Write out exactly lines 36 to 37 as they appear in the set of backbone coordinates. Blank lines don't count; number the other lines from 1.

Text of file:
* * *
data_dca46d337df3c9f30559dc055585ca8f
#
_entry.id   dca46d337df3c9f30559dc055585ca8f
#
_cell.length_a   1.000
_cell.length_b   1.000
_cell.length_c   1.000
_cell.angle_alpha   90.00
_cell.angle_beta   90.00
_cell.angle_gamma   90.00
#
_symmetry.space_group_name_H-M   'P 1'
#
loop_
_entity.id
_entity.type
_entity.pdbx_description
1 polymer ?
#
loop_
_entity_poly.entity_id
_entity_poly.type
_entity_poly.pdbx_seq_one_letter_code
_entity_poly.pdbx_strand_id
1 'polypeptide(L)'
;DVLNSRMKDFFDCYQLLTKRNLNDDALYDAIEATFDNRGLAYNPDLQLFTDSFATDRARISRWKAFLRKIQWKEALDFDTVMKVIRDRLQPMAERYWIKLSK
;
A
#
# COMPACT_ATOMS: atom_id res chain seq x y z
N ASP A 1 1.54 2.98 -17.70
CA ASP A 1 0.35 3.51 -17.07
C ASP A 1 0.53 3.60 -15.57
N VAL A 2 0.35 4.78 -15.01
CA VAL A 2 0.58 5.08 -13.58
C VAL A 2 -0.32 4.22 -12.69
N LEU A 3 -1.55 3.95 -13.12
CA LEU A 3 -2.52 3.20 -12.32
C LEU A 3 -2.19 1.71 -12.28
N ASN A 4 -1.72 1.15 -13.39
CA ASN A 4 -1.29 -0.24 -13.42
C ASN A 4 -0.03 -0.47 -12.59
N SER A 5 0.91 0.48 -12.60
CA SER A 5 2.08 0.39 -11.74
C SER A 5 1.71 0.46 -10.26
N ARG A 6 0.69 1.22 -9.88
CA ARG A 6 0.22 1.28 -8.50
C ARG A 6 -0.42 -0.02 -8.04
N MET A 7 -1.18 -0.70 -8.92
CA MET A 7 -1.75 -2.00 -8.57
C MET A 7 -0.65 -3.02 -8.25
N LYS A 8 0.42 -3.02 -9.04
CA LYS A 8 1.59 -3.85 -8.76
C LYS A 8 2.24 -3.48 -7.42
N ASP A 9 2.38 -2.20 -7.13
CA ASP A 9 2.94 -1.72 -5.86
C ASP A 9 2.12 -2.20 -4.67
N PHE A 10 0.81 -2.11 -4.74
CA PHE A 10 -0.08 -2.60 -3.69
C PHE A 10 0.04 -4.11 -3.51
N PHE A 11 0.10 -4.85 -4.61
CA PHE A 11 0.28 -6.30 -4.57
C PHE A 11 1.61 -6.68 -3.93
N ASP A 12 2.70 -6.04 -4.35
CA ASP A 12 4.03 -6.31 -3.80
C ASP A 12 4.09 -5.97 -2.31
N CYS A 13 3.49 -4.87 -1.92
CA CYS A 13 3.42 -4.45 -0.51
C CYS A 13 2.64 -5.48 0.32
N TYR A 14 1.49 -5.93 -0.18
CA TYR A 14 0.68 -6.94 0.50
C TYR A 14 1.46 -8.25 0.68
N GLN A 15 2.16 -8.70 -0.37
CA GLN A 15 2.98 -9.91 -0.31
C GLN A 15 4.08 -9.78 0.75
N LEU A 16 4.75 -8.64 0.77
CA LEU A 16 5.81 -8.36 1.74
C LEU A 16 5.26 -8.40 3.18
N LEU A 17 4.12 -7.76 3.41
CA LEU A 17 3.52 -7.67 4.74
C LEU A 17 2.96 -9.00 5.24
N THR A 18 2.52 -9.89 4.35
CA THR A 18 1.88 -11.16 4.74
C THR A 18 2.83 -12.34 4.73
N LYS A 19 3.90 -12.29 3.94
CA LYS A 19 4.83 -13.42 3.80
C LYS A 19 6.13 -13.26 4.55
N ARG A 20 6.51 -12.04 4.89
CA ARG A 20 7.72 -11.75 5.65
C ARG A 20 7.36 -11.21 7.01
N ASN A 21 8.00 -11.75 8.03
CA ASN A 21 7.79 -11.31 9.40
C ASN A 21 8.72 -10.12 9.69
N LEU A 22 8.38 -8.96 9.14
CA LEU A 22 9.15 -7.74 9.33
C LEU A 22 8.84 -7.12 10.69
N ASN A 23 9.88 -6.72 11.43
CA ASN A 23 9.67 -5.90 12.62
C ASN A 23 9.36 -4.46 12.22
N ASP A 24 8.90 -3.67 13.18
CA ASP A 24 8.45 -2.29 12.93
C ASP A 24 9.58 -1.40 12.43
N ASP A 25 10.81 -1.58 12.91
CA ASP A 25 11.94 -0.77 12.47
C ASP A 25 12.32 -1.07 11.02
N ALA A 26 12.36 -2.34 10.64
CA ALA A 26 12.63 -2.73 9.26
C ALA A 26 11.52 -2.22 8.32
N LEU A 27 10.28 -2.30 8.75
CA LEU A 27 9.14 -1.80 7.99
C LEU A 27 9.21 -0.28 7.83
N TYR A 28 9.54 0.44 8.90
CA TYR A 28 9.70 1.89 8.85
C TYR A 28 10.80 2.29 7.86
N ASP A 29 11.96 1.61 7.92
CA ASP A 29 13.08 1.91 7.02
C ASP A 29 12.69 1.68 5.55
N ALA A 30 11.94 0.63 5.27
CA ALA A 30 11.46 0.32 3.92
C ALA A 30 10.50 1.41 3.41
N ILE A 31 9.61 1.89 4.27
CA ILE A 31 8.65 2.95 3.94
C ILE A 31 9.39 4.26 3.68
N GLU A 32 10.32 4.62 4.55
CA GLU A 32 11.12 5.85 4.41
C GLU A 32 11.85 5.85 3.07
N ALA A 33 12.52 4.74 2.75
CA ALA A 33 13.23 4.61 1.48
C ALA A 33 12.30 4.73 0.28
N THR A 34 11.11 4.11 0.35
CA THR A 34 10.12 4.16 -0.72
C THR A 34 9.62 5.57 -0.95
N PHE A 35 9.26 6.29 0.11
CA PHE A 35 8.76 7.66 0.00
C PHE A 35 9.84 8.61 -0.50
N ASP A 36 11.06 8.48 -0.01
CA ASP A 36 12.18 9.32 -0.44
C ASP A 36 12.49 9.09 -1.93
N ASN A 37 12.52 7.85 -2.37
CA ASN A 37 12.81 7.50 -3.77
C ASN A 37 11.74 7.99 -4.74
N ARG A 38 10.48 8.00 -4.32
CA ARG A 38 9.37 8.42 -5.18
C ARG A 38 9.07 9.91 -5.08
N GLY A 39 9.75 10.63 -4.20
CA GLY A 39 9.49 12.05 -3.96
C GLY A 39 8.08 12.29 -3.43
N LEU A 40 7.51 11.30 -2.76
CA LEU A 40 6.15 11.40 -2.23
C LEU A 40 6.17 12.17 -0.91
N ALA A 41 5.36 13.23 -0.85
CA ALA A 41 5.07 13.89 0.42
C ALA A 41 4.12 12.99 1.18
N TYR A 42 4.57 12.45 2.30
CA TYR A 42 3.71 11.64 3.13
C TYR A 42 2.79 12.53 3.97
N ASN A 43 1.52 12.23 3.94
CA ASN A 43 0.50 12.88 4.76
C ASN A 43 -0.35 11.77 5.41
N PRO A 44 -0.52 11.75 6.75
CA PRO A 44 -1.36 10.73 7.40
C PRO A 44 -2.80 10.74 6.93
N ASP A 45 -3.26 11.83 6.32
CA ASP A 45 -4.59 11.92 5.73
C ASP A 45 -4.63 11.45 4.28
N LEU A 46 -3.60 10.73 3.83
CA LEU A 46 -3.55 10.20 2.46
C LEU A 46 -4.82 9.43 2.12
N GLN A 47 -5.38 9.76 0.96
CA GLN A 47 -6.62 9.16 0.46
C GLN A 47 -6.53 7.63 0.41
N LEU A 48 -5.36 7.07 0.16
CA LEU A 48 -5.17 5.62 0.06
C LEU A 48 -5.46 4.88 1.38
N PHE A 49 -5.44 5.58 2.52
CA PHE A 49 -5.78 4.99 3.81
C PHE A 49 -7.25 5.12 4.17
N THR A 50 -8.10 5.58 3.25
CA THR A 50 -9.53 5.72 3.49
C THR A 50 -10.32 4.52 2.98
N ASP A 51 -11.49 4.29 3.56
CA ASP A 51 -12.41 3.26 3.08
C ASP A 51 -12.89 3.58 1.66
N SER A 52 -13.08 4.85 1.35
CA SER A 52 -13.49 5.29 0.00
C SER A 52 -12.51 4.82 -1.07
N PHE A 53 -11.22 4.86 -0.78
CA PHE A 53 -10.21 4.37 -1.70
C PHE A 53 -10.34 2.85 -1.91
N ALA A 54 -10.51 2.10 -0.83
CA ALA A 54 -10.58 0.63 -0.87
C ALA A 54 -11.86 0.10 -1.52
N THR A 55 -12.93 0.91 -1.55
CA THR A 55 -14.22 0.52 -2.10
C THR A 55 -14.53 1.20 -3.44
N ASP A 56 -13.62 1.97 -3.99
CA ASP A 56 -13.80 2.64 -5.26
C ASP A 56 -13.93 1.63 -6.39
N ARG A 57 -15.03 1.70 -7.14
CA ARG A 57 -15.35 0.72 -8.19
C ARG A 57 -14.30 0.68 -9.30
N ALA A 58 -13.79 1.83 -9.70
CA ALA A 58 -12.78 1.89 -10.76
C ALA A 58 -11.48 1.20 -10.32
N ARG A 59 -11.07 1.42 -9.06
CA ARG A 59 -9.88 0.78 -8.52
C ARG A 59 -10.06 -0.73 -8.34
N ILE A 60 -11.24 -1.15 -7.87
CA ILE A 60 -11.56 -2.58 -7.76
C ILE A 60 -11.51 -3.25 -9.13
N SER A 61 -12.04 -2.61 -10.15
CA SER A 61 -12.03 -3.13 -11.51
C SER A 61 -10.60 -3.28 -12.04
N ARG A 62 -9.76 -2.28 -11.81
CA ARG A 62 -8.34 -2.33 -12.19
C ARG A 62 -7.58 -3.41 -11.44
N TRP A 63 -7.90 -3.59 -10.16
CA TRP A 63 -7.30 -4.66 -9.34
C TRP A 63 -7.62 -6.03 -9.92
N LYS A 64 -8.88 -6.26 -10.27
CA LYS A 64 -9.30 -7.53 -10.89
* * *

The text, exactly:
C VAL A 2 -0.32 4.22 -12.69
N LEU A 3 -1.55 3.95 -13.12